Mr. Bruin returned this evening. I just heard some noise on the deck and, thinking it was the raccoon, I grabbed the flashlight. Nothing in the front so I went to check the side by the sliding door. And there was a big, black butt slowly going down the stairs. He's quite a bit bigger than last year. Looked to be between 250 and 300 pounds. Probably got disappointed by the lack of food on either the deck or the side of the house (where he destroyed the feeders two weeks ago when I was up north). He certainly gave me a dirty look over his shoulder as he meandered about the yard, stopped several times to look at my light (broadside at 15 yards) and then ambled off down the trail.


Tomorrow morning Terry goes to the University pool for an "evaluation" of her swimming skills. While she's out, I'll get the ATV running and possibly move it under the deck. Then, in the afternoon we get delivery of two new recliners and get the love seat out of the loft area and into the garage. And, in the evening, we go to a combined photography and Audubon meeting to hear Gary talk about taking pictures of birds.

Sunday, April 11, 2010

There and back again.

Well, I'm back. Driving the Jeep Compass is a real joy. Five-speed manual on that six-cylinder engine and the darn thing just flies!

I did manage to leave the Aerie at 4:30 AM as planned but then had to return because I left the cabin keys in the Tundra...DOH!

My SECOND departure took place at 5 AM and I arrived at the Bolt Hole at 8:30 AM with one pit stop on the NYSThruway.

Mark was still at his cabin. I flipped him the bird because it was 45 freakin' degrees at 8:30! I gave him what-for for putting the fear of frozen pipes into my head, but he said it was truly 24 degrees yesterday morning. The recording digital thermometer in the Bolt Hole's kitchen says it did get down to 29 degrees outside sometime since I was there last but not 24. It also says that the lowest it got inside during my absence was 39 degrees.

Really, I do not know why I put any credence in the forecasts from either or AccuHunch. Both said it was supposed to be closer to 25 degrees than 50.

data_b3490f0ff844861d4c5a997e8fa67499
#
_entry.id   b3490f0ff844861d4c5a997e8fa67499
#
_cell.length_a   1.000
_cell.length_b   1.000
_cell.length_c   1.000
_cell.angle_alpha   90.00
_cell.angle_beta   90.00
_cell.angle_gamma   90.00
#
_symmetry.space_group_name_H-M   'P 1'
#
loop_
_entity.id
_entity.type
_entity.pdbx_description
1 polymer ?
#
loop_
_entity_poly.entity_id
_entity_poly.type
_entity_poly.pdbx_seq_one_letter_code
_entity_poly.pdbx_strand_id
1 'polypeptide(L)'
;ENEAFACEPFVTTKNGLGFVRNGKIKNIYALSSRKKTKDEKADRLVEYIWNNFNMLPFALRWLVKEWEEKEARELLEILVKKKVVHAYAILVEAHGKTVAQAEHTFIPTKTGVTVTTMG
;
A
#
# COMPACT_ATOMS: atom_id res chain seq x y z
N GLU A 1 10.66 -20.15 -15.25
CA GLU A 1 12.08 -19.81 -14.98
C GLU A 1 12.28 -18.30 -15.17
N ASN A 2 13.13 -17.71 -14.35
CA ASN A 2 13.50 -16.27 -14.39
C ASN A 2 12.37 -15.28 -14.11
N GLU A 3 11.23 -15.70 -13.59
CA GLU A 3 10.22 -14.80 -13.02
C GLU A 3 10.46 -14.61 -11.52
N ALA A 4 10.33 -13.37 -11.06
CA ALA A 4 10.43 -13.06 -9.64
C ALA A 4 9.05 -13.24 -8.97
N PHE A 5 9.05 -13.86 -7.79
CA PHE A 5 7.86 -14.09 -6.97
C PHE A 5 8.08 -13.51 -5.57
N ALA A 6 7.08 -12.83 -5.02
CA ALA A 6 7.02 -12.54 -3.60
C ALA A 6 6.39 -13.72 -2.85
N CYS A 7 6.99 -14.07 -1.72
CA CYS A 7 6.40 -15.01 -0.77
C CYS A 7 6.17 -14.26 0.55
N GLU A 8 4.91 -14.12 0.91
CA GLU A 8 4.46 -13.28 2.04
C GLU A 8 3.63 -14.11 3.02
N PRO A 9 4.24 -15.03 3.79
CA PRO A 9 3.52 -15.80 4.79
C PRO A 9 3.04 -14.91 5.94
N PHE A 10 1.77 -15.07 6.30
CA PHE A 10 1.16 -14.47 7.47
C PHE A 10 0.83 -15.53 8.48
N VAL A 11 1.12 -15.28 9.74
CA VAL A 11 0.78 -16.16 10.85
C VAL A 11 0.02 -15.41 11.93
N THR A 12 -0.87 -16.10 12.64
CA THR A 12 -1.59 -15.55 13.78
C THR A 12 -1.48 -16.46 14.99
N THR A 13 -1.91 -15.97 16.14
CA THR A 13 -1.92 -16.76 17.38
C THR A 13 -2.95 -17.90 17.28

I spent 15 minutes talking with Mark. It took me all of 15 minutes to drain the pipes and pour some antifreeze into the traps...just in case the weathermen manage to pull one out of their butts and it does get below freezing during the next week.

Add another 15 minutes to walk around the exterior of the cabin, barn and garage to check things out, and another 15 to fill the gas tank (10+ gallons at $3 per) and pick up a buttered hard roll for brunch, plus the pit stop on the way up, and I had, perhaps, an hour and a quarter non-driving time on a 9 1/4 hour trip that covered 475 miles.

Terry thinks I need a pilot's license. I told her it would be revoked for flying too low.

Anyhow. I now have some peace of mind. Better safe than sorry. Yada, yada, yada...

Saturday, April 10, 2010

On the road again....

Off on a quick trip to the Bolt Hole tomorrow. This cold weather has me worried that the unheated cabin might get too cold for the water I left in the pipes. So...It'll be 225 miles up, drain the pipes, and 225 miles back home. What fun!

I'd rather not go since I'll have to do it again in a couple days once they get the part to fix the AC on the trailer, but, I'd like to keep the plumbing intact, thank you!

Just as we were getting out of the cars to start our bird walk this morning I got a call from Mark telling me it was a mere 24 degrees at the Bolt Hole this morning. He wanted to know if he should start a fire in the cabin before he left today. Hell yeah! I should have told him to drain the pipes too, but that might have taken longer to explain where all the low valves were than it was worth.

I would have left to go up this afternoon and slept over, but all that fresh air and sunshine this morning at Hills Creek SP had me feeling a bit sleepy as it was. With Mark's fire and the abundant afternoon sunshine (and the lack of leaves on the trees) the cabin should have been able to store enough heat to make it through the night. It's the next four nights of lows in the 20s and days when the highs will only be in the 40s and 50s that worry me.

So, I'll b setting the alarm for 4 AM and hope to be out and on my way by 4:30. I'll be taking the Jeep this time since A) it was gassed up and nearly full and B) it gets better mpgs than the Tundra and C) I'll not be hauling anything either way.